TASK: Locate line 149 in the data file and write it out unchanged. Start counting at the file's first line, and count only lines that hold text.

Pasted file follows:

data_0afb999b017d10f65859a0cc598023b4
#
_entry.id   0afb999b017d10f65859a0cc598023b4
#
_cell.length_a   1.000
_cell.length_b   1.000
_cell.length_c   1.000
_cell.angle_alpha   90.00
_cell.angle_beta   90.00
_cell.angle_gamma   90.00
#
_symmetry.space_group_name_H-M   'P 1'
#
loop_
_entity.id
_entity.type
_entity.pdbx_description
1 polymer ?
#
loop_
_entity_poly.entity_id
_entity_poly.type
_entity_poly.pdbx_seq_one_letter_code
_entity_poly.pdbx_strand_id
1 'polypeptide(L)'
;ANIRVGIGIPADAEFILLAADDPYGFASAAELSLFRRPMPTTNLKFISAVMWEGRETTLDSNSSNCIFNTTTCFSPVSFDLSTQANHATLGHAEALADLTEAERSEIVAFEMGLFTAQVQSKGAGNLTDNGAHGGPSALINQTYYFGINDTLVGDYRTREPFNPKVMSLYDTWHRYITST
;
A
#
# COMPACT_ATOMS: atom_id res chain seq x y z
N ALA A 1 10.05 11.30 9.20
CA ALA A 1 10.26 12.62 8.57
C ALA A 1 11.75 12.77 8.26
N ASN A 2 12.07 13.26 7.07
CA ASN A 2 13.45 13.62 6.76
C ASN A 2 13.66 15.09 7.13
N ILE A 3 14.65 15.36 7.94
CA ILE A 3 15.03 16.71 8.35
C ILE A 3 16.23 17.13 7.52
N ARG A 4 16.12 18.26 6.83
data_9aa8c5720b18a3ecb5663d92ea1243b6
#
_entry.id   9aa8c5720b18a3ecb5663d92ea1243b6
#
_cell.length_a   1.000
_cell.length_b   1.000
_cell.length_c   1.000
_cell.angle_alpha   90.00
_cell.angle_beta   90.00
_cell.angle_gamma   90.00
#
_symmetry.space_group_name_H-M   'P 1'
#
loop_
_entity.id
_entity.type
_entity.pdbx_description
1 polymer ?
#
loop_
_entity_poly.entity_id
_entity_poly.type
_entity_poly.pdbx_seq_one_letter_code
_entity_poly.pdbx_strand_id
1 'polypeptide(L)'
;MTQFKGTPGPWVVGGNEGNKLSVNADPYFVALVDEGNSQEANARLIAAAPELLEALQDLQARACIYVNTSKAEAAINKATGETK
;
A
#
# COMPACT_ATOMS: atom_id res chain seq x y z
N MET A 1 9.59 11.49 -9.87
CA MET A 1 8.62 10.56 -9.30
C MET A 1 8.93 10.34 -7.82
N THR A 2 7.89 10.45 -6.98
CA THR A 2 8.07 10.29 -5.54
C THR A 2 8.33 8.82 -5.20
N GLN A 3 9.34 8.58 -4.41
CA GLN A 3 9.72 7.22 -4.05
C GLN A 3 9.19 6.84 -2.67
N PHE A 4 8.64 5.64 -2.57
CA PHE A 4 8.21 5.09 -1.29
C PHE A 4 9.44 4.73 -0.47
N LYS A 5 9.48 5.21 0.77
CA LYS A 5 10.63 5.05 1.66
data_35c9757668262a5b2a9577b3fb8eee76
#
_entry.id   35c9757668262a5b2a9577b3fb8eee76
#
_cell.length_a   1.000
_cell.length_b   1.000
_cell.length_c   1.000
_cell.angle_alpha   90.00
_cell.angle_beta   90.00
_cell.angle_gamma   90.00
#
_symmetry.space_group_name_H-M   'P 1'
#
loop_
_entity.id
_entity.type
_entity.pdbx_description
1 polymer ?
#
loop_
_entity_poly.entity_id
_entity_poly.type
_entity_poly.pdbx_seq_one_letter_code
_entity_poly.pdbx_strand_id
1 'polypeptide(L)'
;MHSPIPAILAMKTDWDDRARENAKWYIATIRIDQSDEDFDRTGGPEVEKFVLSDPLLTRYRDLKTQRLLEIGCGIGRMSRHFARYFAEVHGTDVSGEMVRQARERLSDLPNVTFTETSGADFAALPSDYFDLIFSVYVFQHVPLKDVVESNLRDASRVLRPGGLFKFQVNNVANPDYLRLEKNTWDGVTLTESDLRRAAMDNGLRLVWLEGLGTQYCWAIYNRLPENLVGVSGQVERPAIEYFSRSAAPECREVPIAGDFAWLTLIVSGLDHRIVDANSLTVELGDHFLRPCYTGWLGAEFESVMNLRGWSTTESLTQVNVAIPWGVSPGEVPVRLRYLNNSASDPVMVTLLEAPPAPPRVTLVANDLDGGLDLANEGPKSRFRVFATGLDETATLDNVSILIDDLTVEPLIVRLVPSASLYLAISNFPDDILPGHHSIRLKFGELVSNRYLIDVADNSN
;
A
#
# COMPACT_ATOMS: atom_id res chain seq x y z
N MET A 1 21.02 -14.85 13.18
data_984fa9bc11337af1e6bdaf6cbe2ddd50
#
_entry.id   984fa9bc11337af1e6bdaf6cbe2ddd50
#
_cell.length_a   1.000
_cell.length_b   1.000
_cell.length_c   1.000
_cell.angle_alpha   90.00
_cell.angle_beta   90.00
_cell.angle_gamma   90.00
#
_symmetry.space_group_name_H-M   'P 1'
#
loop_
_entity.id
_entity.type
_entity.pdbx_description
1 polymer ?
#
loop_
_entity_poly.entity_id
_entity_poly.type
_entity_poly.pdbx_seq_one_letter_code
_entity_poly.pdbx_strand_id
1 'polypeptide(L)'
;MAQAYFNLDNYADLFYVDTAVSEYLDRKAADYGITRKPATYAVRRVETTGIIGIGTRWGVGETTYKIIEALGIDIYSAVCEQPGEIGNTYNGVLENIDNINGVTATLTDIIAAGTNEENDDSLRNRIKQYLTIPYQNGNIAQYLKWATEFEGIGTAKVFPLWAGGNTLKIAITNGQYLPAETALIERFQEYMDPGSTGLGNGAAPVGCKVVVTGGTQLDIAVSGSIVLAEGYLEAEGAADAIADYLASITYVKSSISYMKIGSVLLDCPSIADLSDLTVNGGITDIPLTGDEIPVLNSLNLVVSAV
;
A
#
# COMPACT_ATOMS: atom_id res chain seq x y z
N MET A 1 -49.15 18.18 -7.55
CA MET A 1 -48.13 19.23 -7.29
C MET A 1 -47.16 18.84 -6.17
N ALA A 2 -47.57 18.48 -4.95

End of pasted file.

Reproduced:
N ALA A 2 -47.57 18.48 -4.95